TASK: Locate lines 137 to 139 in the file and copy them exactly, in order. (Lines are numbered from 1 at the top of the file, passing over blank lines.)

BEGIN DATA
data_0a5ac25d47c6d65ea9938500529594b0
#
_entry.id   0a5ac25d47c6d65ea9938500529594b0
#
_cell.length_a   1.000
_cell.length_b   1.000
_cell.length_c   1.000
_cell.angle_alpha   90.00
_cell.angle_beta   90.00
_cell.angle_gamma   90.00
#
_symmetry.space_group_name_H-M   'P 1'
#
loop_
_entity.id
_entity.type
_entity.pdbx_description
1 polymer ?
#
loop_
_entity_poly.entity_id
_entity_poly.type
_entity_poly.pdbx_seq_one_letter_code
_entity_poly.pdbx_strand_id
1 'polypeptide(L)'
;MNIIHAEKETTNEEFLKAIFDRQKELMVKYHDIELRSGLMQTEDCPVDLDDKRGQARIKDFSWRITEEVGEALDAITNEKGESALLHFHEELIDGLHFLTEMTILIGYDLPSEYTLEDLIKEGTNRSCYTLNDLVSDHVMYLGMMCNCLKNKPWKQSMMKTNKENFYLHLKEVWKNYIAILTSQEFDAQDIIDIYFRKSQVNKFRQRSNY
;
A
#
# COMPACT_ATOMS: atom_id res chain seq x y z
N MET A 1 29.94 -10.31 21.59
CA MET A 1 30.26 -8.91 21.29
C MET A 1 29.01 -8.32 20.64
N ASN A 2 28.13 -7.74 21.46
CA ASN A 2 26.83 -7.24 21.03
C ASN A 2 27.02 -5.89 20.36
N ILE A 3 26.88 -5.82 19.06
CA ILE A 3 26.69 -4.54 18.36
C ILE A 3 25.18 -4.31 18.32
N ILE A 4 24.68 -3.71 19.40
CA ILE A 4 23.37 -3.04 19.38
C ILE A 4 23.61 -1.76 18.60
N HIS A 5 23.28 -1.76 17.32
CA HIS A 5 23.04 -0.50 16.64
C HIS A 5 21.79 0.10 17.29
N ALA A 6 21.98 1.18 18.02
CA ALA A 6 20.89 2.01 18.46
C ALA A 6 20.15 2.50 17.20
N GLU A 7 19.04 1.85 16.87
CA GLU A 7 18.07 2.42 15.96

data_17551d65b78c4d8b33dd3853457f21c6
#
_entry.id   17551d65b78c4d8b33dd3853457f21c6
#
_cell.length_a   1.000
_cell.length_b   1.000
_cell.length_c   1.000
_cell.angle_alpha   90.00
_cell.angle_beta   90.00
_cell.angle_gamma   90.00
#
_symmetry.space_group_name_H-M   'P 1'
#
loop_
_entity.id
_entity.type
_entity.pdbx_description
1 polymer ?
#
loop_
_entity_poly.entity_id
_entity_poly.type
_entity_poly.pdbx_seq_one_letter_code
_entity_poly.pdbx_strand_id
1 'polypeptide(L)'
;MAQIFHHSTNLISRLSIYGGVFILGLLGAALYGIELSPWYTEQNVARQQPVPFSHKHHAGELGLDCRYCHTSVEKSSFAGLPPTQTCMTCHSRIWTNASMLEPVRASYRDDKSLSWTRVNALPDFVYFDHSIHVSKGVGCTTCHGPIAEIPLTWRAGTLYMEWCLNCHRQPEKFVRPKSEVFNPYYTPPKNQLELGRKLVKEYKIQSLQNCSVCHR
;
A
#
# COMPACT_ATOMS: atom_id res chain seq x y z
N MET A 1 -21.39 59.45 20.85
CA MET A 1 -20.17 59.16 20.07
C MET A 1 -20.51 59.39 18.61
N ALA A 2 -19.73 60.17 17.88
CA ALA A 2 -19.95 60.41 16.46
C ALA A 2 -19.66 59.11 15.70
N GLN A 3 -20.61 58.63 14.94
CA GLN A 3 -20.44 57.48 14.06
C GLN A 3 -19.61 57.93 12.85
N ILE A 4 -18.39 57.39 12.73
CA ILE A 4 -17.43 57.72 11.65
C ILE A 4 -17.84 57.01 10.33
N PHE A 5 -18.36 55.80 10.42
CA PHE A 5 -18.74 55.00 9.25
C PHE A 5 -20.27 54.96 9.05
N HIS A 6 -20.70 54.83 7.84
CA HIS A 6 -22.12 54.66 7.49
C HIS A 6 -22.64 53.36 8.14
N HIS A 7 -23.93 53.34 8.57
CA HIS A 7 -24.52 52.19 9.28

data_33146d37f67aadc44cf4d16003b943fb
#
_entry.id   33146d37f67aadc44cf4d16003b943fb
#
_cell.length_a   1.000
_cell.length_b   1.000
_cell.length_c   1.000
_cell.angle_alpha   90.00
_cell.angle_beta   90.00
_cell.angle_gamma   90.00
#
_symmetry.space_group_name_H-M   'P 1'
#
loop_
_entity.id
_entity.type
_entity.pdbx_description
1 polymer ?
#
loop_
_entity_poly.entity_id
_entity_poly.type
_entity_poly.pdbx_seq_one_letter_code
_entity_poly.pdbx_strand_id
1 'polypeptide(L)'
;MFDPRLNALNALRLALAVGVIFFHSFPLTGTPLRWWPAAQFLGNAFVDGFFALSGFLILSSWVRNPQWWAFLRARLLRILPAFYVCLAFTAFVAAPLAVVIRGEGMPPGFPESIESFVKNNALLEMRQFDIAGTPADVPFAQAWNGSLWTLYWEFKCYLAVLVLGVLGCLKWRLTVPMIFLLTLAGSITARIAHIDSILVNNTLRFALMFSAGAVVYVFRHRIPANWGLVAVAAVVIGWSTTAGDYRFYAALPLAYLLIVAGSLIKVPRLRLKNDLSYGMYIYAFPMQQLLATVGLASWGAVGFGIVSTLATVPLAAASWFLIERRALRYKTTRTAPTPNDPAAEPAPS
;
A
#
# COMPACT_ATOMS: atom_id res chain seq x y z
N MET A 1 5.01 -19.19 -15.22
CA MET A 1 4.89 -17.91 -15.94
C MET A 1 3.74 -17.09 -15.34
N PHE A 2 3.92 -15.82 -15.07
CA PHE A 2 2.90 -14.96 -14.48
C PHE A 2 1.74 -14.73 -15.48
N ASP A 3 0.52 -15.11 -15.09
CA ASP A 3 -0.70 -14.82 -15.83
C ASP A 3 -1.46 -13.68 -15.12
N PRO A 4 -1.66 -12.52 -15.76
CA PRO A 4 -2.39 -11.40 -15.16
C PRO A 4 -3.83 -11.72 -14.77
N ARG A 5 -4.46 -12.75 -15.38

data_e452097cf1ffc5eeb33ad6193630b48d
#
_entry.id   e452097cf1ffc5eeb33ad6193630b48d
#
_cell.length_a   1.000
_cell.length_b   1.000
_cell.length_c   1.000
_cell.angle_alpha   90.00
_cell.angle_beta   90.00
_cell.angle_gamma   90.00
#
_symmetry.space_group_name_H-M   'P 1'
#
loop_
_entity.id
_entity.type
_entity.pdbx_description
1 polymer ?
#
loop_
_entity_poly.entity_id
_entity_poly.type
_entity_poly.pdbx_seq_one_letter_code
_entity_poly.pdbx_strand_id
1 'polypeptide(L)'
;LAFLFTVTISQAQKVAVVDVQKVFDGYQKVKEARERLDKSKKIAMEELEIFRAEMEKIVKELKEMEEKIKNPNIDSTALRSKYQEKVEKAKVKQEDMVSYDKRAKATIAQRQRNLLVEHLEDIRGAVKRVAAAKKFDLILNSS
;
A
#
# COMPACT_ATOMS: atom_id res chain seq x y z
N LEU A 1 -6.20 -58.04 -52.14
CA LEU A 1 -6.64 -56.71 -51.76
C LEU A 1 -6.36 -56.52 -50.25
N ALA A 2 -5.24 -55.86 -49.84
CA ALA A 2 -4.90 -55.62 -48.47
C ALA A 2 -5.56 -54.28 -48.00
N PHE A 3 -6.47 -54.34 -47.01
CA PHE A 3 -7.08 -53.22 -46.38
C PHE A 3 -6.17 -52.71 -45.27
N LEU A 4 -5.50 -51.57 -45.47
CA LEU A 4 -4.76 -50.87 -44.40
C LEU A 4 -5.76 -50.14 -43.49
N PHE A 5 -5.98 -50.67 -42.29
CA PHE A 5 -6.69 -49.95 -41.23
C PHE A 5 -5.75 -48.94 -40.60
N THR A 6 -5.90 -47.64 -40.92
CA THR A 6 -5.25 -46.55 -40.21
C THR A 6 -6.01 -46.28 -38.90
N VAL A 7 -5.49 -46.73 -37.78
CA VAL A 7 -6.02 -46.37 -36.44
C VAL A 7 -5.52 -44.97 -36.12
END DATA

N ASP A 3 0.52 -15.11 -15.09
CA ASP A 3 -0.70 -14.82 -15.83
C ASP A 3 -1.46 -13.68 -15.12